Finance Minister Grant Robertson’s first Wellbeing Budget is expected to show more of his characteristic prudence than “transformation”.
Budget 2019 is likely to set the stage for potential incremental change, as spending decisions are more formally measured against a broader range of indicators (beyond economic growth) laid out in Treasury’s Living Standards.
However, with economic growth slowing more than expected, Robertson will have less room to splash the cash before hitting his self-imposed debt ceiling than he did last year.
Westpac economist Anne Boniface explained: “The fiscal accounts are likely to show the Government is running out of wiggle room.
“The weaker than expected starting point for the economy will be weighing on the Treasury’s revenue projections, and the recent run of surprisingly strong tax revenues has come to an end.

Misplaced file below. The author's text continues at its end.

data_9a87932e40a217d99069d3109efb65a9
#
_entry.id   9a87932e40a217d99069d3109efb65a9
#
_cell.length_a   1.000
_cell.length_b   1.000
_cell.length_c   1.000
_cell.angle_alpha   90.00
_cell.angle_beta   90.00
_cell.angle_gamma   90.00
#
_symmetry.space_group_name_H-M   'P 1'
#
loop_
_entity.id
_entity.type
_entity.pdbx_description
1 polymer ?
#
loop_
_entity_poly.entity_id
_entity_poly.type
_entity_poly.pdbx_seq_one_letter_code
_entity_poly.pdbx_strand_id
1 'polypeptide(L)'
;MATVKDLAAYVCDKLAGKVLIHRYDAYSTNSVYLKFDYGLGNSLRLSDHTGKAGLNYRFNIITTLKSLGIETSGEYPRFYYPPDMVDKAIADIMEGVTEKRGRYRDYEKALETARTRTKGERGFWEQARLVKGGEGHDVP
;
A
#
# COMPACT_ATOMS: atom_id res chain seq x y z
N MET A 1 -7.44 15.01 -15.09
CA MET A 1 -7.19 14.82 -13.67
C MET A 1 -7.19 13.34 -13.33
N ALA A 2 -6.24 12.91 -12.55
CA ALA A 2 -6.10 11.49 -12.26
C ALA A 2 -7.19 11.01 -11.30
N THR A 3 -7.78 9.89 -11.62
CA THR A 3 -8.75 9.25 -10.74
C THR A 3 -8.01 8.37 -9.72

“We expect little additional spending… although we could see some reprioritisation of spending. Despite this, the Government is still likely to need to borrow a bit more.”
Operating and capital allowance to remain unchanged
ANZ economist Miles Workman provided more detail on this additional spending: “As at the Half-Year Update, operating allowances for Budget 2019 to Budget 2022 were confirmed at $2.4 billion per Budget, with some pre-commitments leaving a little less than that in the kitty for 2019 and 2020.
“We expect operating allowances to remain unchanged, but if anything, the risk is skewed towards these being lowered slightly to keep the debt projection on course towards 20% of GDP.
“Capital spending, set by the multi-year capital envelope, is also expected to remain unchanged.
“No change to allowances implies all new spending decisions will either be made against what’s yet to be allocated, or from reprioritised spending. Minister Robertson has said the Government has found cost savings of $1 billion over the forecast period.”
ASB economist Nathan Penny likewise believed future spending allowances would be largely unchanged.